wonderful example of yesterday's "rock n roll jive", by having the
audience (try) and sing along during and in middle to some of this songs.
After, Costello alluded to a time when his father told him, that one day,
his name would be at the "bottom of the bill", - this coming after his
success in the 70's and 80's.

Bob Dylan

With trumpet sounds blasting through speakers, and the lights turned low,
the one and only Bob Dylan and his band stroll onto stage just before 9:00
pm. Dylan, dressed in sharp cowboy attire and hat on, stood center stage
amongst his 5-piece-band. 

There he was. Bob Dylan. Like the countless millions that grew up after
his "prime" in the 60's and 70's, I stood there with my friends, still in
total awe. "Still" because although I've only been a fan of this music for
a little less than a decade, he was still an icon of music in the 20th
century. He has maintained his place high amongst the greatest
singer/songwriter of music history, and still, at 66 years old, can make a
lasting impression on ones life. Whether this was the first time, or one
hundredth time over the decades of watching him plays live, his message is
still strong, and his music still full of life, reverence, and

He opened with "Leopard-Skin Pill Box Hall" on his electric guitar, with
as much energy as he is going to play at this point in his life. Following
the opener, he played one of my personal favorites, "Don't Think Twice,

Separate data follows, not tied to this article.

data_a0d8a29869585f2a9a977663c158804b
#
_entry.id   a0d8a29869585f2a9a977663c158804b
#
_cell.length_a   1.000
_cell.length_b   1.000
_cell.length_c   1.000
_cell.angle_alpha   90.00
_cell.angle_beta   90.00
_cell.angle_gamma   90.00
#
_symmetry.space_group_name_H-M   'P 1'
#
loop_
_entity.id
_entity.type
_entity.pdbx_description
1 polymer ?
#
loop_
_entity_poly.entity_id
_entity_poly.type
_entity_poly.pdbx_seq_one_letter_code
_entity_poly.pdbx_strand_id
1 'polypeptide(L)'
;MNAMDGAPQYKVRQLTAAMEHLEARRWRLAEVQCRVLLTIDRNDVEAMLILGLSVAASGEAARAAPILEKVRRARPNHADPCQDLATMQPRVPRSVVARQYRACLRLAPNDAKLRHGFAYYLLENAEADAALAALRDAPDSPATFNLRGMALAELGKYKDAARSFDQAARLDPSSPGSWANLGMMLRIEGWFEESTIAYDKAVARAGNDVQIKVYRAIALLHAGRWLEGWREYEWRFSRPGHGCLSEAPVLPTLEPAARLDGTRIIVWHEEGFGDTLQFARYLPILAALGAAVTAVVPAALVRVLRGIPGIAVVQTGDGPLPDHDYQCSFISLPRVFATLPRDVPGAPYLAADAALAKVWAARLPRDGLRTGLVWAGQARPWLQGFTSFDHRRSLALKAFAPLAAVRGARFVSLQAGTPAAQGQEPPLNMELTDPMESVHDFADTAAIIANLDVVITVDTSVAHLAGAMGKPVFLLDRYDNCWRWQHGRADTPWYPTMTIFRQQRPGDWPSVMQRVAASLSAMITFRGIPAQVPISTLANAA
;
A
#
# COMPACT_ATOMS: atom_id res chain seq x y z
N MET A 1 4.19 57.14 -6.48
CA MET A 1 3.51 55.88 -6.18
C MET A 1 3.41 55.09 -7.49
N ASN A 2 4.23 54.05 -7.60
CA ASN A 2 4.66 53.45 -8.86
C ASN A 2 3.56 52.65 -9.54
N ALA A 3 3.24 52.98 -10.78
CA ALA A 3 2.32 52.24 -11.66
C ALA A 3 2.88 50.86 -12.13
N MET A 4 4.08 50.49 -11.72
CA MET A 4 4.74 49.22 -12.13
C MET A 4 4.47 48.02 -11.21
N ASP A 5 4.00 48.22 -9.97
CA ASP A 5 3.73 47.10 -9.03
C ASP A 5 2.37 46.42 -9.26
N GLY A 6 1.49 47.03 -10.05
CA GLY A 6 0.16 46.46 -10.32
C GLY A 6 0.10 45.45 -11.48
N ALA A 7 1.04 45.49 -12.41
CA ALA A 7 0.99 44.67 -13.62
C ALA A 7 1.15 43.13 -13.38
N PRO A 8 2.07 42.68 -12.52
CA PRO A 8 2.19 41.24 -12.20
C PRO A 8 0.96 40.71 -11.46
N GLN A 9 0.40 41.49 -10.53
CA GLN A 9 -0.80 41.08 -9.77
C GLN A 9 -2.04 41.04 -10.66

It's Alright", with heart and bitterness. Finishing off the opening three
songs was a single released on Greatest Hit's Volume II, "Watching the
River Flow", which set the mood for the rest of the night - this night was
going to be a once and a lifetime treat. Bob Dylan pulled a few unfamiliar
numbers, next such as "John Brown" from his MTV Unplugged performance in
1995, and about six songs from his latest number one album Modern Times. 

The crowd noticeably got excited after hearing the first few lyrics of
"Highway 61 Revisited", and stood back up for the remainder of the
concert, especially towards the stage. Dylan still had it in him to rock
and roll, and was supported by his fabulous five-piece band. "Ballad of a
Thin Man" was played before he exited off the stage prior to his encore,
leaving his crowd obviously craving more. 

There was no "Tangled Up in Blue", "Hurricane", or even "Like A Rolling
Stone", for Dylan has played them countless times over the decades, but he
did end the night with a one-two punch of "Thunder On the Mountain", and
the ever so recognizable "All Along the Watchtower" to a bright blue eye
print designed that hung up on a huge banner dwarfing behind the band. A
simple "Thank you friends" and Dylan and his band exited the stage to a
still roaring crowd in downtown Worcester.

Highlights: "Don't Think Twice, It's Alright", "John Brown", "Workingman's
Blues #2", and "Ballad of a Thin Man", and "Rollin' and Tumblin'". Length:
Whole concert was about three hours long. Bob Dylan played for about 100
minutes starting at 9 p.m. The Crowd: It is probably safe to say that most
were there to see Bob Dylan, although many still seemed excited by the
presence of Elvis Costello. Any empty seats in the lower section were open
to everyone because still so many were not sold. I personally was in the
2nd to last row across the stage in the balcony, and ended up 10 rows away